One of the most anticipated films of the Los Angeles Latino International Film Festival, 2010, was Bedrooms. A unique film in that it tells four separate stories, directed by three different men. The first and second, “Anna, Sal and Harry” and “Marnie, Walter and Roger” (Youssef Delara); the third, “Janet, Max and Daisy” (Michael D. Olmos); and the fourth, “Beth and Julian” (Victor Teran). Each story is presented on its own without any form of interconnection between them, besides the primary location – a bedroom, and the presentation of relationships that are being challenged. Nor is any one of them told in their entirety at once, they are constantly edited between and in some cases the linear progression manipulated.
With each vignette we are given a small glimpse into the lives of the characters. There is the adulterous couple finding the end to their love affair, the young married couple dealing with infidelity and boredom in their relationship, the mother of two who not only must deal with the loss of her husband but her children as well must adapt to their changing world, and lastly, a wife coming to terms with her husband’s infidelity while trying to find herself amongst the lies and betrayal. Each story has glimmers of truth, emotional depth, and uncomfortable resonance to a viewer. As each vignette has a very different tone they all succeed in drawing a reaction; to the point at times even of evaluating one’s own life, history, or romantic entanglements. But much of Bedrooms feels more suited for the stage than the screen. The confined spaces of the narratives are not the problem, it is the quite often excessive dramatic approach the actors’ display. They are projecting far beyond the necessary area in order to reach out to the viewer and grab their attention. The downside then results in overtly heavy melodrama that does not bode all that well in a movie theater.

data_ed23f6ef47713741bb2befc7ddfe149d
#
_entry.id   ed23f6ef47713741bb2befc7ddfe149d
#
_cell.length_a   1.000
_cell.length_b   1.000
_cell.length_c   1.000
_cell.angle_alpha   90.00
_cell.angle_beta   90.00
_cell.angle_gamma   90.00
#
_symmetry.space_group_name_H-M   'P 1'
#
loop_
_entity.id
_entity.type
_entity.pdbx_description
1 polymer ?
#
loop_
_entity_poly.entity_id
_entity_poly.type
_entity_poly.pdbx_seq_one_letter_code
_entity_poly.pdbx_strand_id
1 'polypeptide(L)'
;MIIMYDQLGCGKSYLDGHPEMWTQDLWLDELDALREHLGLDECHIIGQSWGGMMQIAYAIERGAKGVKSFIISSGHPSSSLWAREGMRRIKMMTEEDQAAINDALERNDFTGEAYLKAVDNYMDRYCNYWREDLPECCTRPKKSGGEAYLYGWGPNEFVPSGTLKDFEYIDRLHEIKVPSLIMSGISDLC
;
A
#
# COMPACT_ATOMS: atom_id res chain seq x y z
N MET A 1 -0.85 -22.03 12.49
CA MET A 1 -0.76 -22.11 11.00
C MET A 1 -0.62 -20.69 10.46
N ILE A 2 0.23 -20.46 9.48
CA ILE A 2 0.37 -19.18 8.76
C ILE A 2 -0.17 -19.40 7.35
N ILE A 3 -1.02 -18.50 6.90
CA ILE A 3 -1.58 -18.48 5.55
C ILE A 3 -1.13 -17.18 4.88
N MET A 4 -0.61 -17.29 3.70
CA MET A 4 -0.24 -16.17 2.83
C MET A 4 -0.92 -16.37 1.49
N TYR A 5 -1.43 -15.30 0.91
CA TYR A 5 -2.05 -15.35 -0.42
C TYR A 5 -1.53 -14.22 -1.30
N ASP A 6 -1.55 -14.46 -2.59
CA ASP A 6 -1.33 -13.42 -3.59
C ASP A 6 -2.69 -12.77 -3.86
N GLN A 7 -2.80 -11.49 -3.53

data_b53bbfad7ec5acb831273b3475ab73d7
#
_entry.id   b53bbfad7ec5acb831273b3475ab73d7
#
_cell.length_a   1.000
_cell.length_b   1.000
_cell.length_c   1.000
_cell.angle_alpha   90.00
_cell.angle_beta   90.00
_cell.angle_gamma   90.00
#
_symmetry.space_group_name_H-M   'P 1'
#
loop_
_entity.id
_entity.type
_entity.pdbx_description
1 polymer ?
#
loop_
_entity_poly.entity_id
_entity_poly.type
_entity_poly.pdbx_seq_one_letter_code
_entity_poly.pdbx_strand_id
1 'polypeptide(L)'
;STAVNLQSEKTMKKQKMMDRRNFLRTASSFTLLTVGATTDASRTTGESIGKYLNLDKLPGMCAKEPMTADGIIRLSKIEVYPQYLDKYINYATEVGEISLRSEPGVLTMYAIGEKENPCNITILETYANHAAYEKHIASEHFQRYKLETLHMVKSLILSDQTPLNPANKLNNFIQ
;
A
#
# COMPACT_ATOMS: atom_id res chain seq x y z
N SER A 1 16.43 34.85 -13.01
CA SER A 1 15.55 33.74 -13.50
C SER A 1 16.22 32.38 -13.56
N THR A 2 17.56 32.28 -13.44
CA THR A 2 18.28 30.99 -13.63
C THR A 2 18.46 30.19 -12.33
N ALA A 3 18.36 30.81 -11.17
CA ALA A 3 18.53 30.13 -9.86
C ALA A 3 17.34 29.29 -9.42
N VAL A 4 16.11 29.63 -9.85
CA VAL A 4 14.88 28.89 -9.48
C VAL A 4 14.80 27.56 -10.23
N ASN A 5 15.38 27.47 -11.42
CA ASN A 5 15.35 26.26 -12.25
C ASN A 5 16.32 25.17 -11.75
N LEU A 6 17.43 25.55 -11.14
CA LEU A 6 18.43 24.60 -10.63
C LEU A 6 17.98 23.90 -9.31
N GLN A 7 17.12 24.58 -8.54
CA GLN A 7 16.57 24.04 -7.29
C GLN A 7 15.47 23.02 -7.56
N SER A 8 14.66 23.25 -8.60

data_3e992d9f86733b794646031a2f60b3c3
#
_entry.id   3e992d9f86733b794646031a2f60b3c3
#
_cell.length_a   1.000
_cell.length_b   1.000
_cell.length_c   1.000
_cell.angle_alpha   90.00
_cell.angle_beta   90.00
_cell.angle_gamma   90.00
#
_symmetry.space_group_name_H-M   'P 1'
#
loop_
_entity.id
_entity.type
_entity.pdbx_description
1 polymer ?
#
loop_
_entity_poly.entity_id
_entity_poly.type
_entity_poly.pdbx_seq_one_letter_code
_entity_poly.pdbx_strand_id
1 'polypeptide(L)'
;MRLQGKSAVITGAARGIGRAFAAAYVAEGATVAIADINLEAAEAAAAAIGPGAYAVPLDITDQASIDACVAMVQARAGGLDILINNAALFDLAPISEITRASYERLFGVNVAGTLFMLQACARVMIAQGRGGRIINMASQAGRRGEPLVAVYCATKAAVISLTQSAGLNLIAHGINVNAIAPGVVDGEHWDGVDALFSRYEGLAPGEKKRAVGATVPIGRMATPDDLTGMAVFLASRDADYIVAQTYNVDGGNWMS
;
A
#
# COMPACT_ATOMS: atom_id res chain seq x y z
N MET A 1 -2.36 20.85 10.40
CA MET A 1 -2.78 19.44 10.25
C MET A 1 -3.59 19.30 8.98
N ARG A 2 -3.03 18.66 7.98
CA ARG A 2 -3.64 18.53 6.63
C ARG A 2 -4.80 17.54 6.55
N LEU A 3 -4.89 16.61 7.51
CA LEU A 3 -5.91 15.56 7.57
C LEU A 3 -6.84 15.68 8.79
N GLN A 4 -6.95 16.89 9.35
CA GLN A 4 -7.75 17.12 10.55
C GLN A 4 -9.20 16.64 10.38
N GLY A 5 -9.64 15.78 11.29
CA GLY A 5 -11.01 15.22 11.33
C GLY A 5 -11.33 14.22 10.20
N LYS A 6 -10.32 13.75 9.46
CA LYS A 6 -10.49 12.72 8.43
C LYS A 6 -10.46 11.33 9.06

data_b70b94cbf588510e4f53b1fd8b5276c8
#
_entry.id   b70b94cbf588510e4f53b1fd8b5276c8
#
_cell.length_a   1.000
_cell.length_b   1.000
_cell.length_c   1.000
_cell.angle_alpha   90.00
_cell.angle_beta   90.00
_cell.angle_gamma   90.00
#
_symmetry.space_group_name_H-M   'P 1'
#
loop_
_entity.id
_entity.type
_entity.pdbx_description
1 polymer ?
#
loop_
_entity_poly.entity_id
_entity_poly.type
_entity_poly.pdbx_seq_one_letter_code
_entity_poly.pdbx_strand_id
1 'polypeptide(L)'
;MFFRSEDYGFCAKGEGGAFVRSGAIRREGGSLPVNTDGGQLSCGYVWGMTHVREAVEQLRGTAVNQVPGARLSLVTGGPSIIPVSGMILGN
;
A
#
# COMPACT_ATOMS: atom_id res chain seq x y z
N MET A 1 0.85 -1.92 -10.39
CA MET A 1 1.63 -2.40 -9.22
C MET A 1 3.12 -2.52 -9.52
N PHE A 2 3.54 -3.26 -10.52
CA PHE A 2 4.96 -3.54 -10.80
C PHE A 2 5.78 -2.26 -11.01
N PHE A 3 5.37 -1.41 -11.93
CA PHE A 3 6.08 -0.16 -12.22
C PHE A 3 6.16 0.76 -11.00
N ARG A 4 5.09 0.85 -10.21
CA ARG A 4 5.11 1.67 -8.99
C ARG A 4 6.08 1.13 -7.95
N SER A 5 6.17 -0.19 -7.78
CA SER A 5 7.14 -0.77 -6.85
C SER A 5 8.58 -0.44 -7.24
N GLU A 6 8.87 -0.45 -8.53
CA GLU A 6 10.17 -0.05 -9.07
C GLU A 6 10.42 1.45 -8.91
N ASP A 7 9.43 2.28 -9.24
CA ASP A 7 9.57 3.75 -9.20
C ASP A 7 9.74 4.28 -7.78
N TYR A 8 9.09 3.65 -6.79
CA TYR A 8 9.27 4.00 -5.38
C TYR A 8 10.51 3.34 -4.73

Even with its tendency towards the melodramatic, Bedrooms does portray important human struggles that are relatable. The disillusionment of life, the secrets people keep, and the possibilities of reconciliation with truth, are wonderfully presented. Bedrooms is a raw portrait of human relationships in its writing and presentation; but looking past the rough edges you can see the impressive depth of each story.